Mexican immigration officials provide plates of food a few times each day, but they typically run out after feeding 40 or 50 people. Other migrants primarily rely on groups of religious organizations, immigration activists, and other donors who provide food, water, blankets, and other necessary supplies. There is no running water; two wooden shower stalls and fewer than ten portable toilets have led to steadily deteriorating conditions due to the steadily growing migrant camp. Migrants use the river for bathing, fishing, and drinking, and use a nearby wooded area as their bathroom.

Migrant Camp on Texas Border Continues to Deteriorate

Nonetheless, many migrants have reported that the outdoor camp is preferable to detention in the U.S., where they were separated from their children and continuously berated by immigration officials. The cells in which they were housed often became covered in human waste with no access to cleaning supplies or clean clothing.

The city of Matamoros initially planned to relocate the migrants to a stadium that is almost a two-hour walk from the Gateway bridge. However, migrants feared that they would miss their asylum hearings if relocated, and the city later scrapped plans for relocation, stating that they could not forcibly move the migrants due to their presence on federal land.

The immigration lawyers of Peek & Toland have handled the immigration cases of countless individuals and businesses facing immigration-related issues. We are here to protect your rights and advocate on your behalf to get the outcome that you are seeking. Call our office today at (512) 474-4445 to set up an appointment with our immigration attorneys.

Posted in Asylum, Immigration Reform

Local Governments Bear Burden of Migrants Dumped by Border Patrol

By Peek & Toland on November 26, 2019

According to a USA Today article, Border Patrol officers are increasingly dumping large numbers of migrants in border towns, including many in Texas. The large influx of migrants is leaving local governments no choice but to spend their own funds to support them.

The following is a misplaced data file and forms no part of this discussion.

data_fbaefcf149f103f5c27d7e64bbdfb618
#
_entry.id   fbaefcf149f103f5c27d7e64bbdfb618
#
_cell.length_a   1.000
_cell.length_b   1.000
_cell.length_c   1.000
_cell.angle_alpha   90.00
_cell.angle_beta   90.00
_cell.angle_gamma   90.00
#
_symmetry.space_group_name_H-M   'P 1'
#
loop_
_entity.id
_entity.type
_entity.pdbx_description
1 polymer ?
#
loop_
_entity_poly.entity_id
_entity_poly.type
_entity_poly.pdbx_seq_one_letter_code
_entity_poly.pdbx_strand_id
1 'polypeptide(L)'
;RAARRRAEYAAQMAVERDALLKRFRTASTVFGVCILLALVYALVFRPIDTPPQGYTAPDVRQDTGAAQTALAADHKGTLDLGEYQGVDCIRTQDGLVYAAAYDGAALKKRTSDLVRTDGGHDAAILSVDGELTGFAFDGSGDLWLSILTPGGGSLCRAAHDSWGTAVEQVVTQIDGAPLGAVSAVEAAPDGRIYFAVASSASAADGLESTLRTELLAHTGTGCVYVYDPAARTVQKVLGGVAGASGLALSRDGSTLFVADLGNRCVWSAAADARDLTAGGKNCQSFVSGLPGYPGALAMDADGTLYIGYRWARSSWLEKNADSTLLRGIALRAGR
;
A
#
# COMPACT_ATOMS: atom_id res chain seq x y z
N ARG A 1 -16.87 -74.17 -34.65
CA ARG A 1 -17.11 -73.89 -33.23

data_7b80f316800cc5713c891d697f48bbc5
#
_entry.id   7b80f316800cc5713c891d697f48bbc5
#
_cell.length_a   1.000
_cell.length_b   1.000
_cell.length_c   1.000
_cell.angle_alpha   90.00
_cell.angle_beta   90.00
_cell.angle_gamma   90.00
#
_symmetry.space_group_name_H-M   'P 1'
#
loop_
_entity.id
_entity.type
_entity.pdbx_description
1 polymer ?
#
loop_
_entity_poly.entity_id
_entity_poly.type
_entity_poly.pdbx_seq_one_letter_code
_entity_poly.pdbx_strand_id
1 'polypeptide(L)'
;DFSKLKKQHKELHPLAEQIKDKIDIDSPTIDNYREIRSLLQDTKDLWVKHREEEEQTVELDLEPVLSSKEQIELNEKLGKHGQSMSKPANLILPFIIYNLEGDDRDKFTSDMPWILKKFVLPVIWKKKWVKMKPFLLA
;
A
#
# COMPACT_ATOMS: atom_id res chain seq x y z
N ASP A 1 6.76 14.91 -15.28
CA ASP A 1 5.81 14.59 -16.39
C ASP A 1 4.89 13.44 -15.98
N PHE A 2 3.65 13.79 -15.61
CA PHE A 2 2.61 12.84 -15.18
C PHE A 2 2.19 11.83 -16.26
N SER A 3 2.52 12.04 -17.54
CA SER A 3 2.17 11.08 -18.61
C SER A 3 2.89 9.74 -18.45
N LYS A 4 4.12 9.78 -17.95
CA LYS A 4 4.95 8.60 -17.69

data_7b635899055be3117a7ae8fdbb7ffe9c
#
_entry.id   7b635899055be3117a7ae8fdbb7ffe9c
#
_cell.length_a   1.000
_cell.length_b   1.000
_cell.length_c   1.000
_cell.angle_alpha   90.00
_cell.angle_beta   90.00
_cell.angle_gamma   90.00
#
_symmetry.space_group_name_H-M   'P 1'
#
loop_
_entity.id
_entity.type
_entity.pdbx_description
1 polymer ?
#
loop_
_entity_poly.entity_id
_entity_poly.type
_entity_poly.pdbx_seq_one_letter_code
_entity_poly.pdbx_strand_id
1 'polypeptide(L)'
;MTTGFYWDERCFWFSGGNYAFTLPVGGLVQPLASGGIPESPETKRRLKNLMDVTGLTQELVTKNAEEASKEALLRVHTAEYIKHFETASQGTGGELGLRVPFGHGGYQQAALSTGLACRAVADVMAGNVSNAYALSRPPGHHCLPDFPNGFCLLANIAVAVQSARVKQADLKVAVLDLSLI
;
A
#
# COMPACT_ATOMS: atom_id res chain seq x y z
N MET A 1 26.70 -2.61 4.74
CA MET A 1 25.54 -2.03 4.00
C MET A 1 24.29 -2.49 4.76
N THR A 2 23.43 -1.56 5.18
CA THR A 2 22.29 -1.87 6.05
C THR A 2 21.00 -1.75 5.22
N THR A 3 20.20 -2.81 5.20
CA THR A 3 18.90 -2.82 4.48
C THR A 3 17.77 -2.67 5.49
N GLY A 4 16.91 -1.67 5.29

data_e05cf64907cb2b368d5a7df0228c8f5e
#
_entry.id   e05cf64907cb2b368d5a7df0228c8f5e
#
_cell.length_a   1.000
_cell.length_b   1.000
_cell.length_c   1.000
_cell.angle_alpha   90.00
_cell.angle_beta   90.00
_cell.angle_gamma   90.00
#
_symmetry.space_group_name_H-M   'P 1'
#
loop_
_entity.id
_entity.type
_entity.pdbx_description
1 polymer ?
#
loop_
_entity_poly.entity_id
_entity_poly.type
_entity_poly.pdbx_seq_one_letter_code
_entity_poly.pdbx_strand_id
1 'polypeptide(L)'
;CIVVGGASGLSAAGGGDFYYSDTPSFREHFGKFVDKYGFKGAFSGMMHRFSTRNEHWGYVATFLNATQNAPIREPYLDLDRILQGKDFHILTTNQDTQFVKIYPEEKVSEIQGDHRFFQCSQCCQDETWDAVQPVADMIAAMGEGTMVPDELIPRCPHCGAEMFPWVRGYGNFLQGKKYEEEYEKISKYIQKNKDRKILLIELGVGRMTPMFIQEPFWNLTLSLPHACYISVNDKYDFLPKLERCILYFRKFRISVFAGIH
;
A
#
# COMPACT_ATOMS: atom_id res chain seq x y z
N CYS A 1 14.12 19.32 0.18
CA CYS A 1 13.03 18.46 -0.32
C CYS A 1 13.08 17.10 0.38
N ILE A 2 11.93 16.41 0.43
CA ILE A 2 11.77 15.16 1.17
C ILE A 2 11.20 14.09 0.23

For example, Border Patrol has delivered more than 31,000 migrants seeking asylum to San Antonio. Due to its location 150 miles from the Mexican border, the city had never dealt with a large influx of migrants and thus did not have the resources to deal with them. As a result, the city has spent more than $540,000 in local funds establishing a migrant processing center. They also provide food, medical screening, cell phones for migrants to contact U.S. relatives, and overnight shelter in partnership with local churches.

Local Governments Bear Burden of Migrants Dumped by Border Patrol

San Antonio is not the only government entity having no choice but to expend local funds to feed and house migrants. Border Patrol has delivered more than 7,500 migrants to Deming, New Mexico, which has a population of only 14,000. Likewise, San Diego County has spent $2.7 million in the first eight months of 2019 on food, medical care, and transportation for over 17,000 migrants, in addition to housing them on county property. Albuquerque, New Mexico, already was struggling to deal with a homeless population of 4,000 before Border Patrol dropped off another 4,000 migrants.

The USA Today in-depth review of the situation revealed that local communities spent at least seven million dollars over the past year to handle the influx of migrants dumped on their doorsteps by Border Patrol. Communities leaders believe they have a moral duty to care for the migrants who are largely homeless, penniless, and sick from being detained in poor conditions. Nonetheless, leaders across the political spectrum have expressed frustration over the unfunded mandate that the Trump Administration’s immigration policies at the border have created.

Our goal is to assist you with your immigration concerns, whether family or business-based. We can evaluate your situation and develop a strategy that is most likely to be efficient and effective in your case. Regardless of the immigration matter that you are facing, the attorneys of Peek & Toland have the experience, knowledge, and reputation that you want and need to advocate on your behalf. When results matter most, contact us at (512) 474-4445.